itself varies. Justifications for these ‘weightings’ are largely subjective, and diversity at the scale of biogeographical regions. This multilevel diversity is
consequently diversity indices do not have clear ecological meaning. Such also called inventory diversity.
limitations can be seen mathematically as well. May (1975) pointed out that
diversity indices are simply moments of the full S(N) Overlaying the concepts of diversity, species or habitat, described
above is the idea of differentiation diversity. This describes the degree of
change in diversity over space, such as along a transect or between
habitats. Whittaker (1960,
distribution, where S is the number of species and N is the total number of 1977) outlined three spatial-levels of differentiation diversity that
individuals. Considering this, he suggested that the variance of the correspond to his inventory diversity: pattern diversity, b diversity, and d diversity.
distribution would be a sensible measure of diversity. He also propounds Of these, b diversity is the most commonly measured ( Mumby, 2001;
that if a diversity index is to be used, then a variance-based index is Vellend, 2001; Crist et al., 2003 ), and it describes change in diversity along
preferable (i.e. one that includes P ð N i= N Þ 2, where N i is the number of a transect or the difference between habitats.
individuals in the i th species).

Perhaps the most meaningful but seldom used index, not a diversity
index sensu stricto, is PIE (probability of interspecific encounter), which 3. Biodiversity: what is it and how do we measure it?
attempts to calculate, for a hypothetical individual, the proportion of
encounters that will be with another species ( Hurlbert, 1971 ). There are currently many definitions of biodiversity and most are vague,
which probably reflects the uncertainty of the concept. Some consider it to
" # be synonymous with species richness ( Marc and Canard, 1997; Heywood,
Ni 1998 ), others see it as species diversity ( Bond and Chase, 2002 ), whereas
NK11KX N many propound a much broader definition such as the ‘full variety of life on
Earth’ ( Takacs, 1996 ). NRE (1997) distinguish between native and
where N and N i are as defined above. PIE assumes that each individual introduced species, and others have put extra emphasis on threatened
within a community can encounter or interact with every other individual, an species ( Brockerhoff et al., 2001 ). DeLong (1996) reviewed and assessed a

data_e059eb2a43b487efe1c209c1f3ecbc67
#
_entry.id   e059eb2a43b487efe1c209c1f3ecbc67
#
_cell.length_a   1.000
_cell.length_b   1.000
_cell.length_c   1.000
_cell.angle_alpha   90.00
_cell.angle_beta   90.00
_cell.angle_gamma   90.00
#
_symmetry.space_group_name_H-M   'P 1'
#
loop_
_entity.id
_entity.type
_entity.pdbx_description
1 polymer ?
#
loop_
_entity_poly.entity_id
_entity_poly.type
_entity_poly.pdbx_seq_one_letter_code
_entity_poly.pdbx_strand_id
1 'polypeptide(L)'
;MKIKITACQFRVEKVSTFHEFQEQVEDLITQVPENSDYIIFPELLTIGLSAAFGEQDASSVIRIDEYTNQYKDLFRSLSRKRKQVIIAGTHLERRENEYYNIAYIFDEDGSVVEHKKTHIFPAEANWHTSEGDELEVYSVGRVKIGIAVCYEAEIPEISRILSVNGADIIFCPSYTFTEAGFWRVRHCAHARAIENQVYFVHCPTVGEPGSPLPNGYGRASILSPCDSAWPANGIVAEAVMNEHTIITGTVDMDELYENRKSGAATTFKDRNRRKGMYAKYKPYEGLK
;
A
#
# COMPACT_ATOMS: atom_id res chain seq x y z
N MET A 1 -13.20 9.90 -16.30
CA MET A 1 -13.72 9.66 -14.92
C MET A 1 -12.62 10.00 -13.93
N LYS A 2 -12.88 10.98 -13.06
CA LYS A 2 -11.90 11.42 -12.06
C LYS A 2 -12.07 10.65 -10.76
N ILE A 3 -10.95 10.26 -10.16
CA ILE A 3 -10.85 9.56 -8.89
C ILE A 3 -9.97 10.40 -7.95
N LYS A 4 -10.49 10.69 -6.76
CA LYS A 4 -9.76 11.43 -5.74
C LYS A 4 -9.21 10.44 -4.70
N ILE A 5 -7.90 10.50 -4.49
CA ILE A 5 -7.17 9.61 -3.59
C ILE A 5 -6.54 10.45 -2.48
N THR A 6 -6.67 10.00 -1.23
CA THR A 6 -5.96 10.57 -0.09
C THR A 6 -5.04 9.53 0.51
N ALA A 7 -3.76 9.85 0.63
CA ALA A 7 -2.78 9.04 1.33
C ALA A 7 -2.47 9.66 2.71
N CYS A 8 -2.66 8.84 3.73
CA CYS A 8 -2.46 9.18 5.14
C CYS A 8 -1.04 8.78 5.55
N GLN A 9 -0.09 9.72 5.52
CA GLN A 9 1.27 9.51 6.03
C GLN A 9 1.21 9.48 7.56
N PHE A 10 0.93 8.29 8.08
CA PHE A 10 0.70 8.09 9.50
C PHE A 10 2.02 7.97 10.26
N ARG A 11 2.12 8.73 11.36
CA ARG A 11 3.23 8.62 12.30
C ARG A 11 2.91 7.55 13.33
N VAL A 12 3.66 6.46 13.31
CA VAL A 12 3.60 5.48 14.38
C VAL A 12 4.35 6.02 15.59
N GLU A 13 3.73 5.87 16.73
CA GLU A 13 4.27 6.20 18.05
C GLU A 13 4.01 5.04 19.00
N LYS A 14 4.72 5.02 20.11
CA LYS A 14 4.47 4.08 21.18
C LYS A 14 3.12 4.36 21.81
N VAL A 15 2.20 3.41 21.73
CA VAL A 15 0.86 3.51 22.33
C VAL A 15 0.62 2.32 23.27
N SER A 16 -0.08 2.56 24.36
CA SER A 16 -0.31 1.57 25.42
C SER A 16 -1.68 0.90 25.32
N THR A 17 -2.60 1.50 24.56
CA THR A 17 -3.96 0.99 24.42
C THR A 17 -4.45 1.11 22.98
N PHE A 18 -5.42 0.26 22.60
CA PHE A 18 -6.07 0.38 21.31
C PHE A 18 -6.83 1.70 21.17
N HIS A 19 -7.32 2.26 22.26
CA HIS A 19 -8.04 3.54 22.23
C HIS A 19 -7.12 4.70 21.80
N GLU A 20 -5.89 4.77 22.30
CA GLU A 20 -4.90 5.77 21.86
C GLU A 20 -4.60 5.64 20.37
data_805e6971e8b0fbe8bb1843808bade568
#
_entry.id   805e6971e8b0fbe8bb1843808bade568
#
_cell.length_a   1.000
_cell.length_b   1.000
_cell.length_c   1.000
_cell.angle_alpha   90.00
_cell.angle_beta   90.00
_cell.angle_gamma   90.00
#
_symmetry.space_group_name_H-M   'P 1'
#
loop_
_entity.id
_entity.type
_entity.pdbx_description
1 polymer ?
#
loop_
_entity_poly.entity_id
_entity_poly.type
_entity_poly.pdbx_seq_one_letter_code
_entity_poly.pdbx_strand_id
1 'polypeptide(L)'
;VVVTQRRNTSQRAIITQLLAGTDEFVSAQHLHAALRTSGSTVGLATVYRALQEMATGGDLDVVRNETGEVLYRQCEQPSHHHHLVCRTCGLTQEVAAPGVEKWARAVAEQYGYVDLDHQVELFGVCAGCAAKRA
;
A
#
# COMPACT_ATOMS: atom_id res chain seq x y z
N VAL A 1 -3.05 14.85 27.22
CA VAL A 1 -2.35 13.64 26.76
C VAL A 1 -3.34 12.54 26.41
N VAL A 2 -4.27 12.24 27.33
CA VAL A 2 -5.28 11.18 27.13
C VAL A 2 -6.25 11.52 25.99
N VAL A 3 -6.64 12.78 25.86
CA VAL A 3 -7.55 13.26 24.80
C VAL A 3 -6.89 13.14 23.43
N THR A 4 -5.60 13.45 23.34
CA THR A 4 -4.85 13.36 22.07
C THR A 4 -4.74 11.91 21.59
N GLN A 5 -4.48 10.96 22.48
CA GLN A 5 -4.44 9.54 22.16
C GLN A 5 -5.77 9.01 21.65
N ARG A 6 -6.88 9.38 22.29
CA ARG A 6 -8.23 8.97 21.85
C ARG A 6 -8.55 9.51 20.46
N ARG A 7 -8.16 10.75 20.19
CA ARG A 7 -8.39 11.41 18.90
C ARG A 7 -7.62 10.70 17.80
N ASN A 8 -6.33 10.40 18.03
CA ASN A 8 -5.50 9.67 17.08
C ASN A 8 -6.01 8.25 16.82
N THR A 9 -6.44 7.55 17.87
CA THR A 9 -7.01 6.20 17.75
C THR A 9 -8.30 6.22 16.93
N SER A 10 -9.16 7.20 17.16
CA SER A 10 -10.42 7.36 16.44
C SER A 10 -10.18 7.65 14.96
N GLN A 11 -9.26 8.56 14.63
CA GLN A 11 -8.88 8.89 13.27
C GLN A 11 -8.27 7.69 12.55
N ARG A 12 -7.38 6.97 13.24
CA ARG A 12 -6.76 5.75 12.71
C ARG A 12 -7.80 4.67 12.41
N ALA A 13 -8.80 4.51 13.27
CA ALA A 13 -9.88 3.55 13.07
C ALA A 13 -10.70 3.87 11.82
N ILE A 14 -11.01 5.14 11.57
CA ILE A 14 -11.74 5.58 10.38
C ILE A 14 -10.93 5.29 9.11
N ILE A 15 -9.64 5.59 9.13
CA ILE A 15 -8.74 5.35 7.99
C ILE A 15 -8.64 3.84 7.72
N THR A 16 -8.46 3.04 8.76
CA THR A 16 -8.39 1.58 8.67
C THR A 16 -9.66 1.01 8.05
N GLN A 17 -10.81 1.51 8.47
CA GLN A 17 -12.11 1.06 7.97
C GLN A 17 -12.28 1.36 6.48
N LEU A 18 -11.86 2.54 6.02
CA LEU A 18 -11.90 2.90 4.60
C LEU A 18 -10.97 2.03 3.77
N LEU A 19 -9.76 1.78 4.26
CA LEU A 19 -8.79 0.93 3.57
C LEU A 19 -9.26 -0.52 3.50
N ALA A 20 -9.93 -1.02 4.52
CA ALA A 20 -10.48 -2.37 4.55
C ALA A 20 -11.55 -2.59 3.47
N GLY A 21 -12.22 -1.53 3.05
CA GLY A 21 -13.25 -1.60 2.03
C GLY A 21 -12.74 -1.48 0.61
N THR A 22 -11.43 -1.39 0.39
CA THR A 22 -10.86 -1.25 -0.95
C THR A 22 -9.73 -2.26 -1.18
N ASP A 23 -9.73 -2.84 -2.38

assumption that would not hold true in reality. Nonetheless, this simple large number of definitions of biodiversity. The International Convention on
index has a clear ecological interpretation. In high PIE communities, there Biological Diversity (2003)
would be less reliance by species on random processes in searching
behaviour. For example, it is uncommon for plant species in high PIE
communities such as tropical rainforests to breed by the randommethod of uses the following definition:
wind dispersal of pollen ( Hurlbert, 1971 ). It should be noted that Simpson’s
(1949) index is closely related to PIE. “Biological diversity” [biodiversity] means the variability among living
organisms from all sources including,
inter alia, terrestrial, marine and other aquatic ecosystems and the
Describing species diversity as a single value compromises much of the ecological complexes of which they are part; this includes diversity
detailed structure of a community. Theoretical rank-abundance models within species, between species, and of ecosystems.
provide a more complete picture of community structure ( May, 1976 ).
These include, among others, the log normal distribution ( Sugihara, 1980 ),
the geometric series ( Motomura, 1932; May, 1975 ), the logarithmic series ( Fisher One way to gain an appreciation of the word’s most widely accepted
et al., 1943 ), and MacArthur’s broken stick model ( MacArthur, 1957; Webb, meaning is to consider its evolution. In 1980 the term biological diversity
1974; May, 1975 ). The geometric series and the broken stick describe the was used to describe what was presumably species richness ( Lovejoy
respective opposing extremes where a community is dominated by a few 1980 ). In the same year, Norse and McManus (1980) used this terminology
species and where species are equally abundant. The log series and the to describe a concept that incorporated both ecological diversity and
log normal describe intermediate situations, with the former being closer to genetic diversity. In 1981 the US Strategy Conference on Biological
geometric and latter to the broken stick. A pragmatic limitation of such Diversity was held. In 1985 the
models is that they are not
National Forum on BioDiversity took place, and the use of the contracted
form of the term in the proceedings of this conference probably initiated its
widespread use
A.J. Hamilton / Journal of Environmental Management 75 (2005) 89–92 91

( Harper and Hawksworth, 1994 ). Ghilarov (1996) noted that the word impact on the system as a whole ( Walker, 1988 ). There is empirical
biodiversity was originally used in political debate rather than science. But evidence supporting both the diversity-stability ( Tilman and Downing, 1994 )